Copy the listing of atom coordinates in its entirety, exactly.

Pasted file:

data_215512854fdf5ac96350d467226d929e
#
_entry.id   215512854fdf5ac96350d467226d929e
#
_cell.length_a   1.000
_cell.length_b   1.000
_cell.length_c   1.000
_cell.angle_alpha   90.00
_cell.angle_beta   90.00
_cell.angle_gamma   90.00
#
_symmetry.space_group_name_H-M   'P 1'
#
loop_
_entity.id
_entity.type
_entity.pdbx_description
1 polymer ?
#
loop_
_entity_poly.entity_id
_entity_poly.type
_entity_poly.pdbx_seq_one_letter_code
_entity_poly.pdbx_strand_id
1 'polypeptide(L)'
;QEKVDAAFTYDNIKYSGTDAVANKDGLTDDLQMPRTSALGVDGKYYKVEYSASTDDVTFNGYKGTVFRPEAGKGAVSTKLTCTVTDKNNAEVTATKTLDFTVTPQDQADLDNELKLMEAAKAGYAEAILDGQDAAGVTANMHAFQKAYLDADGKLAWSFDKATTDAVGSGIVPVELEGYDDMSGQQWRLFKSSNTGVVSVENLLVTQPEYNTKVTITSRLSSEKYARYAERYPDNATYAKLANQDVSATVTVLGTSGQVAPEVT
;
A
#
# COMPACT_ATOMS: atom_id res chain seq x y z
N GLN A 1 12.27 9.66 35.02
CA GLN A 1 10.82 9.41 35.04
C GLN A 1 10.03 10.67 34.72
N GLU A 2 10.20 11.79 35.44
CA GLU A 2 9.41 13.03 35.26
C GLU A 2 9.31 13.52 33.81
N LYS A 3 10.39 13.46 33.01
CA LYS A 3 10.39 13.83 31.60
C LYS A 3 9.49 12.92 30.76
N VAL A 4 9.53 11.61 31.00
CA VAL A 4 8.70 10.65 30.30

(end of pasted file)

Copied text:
data_215512854fdf5ac96350d467226d929e
#
_entry.id   215512854fdf5ac96350d467226d929e
#
_cell.length_a   1.000
_cell.length_b   1.000
_cell.length_c   1.000
_cell.angle_alpha   90.00
_cell.angle_beta   90.00
_cell.angle_gamma   90.00
#
_symmetry.space_group_name_H-M   'P 1'
#
loop_
_entity.id
_entity.type
_entity.pdbx_description
1 polymer ?
#
loop_
_entity_poly.entity_id
_entity_poly.type
_entity_poly.pdbx_seq_one_letter_code
_entity_poly.pdbx_strand_id
1 'polypeptide(L)'
;QEKVDAAFTYDNIKYSGTDAVANKDGLTDDLQMPRTSALGVDGKYYKVEYSASTDDVTFNGYKGTVFRPEAGKGAVSTKLTCTVTDKNNAEVTATKTLDFTVTPQDQADLDNELKLMEAAKAGYAEAILDGQDAAGVTANMHAFQKAYLDADGKLAWSFDKATTDAVGSGIVPVELEGYDDMSGQQWRLFKSSNTGVVSVENLLVTQPEYNTKVTITSRLSSEKYARYAERYPDNATYAKLANQDVSATVTVLGTSGQVAPEVT
;
A
#
# COMPACT_ATOMS: atom_id res chain seq x y z
N GLN A 1 12.27 9.66 35.02
CA GLN A 1 10.82 9.41 35.04
C GLN A 1 10.03 10.67 34.72
N GLU A 2 10.20 11.79 35.44
CA GLU A 2 9.41 13.03 35.26
C GLU A 2 9.31 13.52 33.81
N LYS A 3 10.39 13.46 33.01
CA LYS A 3 10.39 13.83 31.60
C LYS A 3 9.49 12.92 30.76
N VAL A 4 9.53 11.61 31.00
CA VAL A 4 8.70 10.65 30.30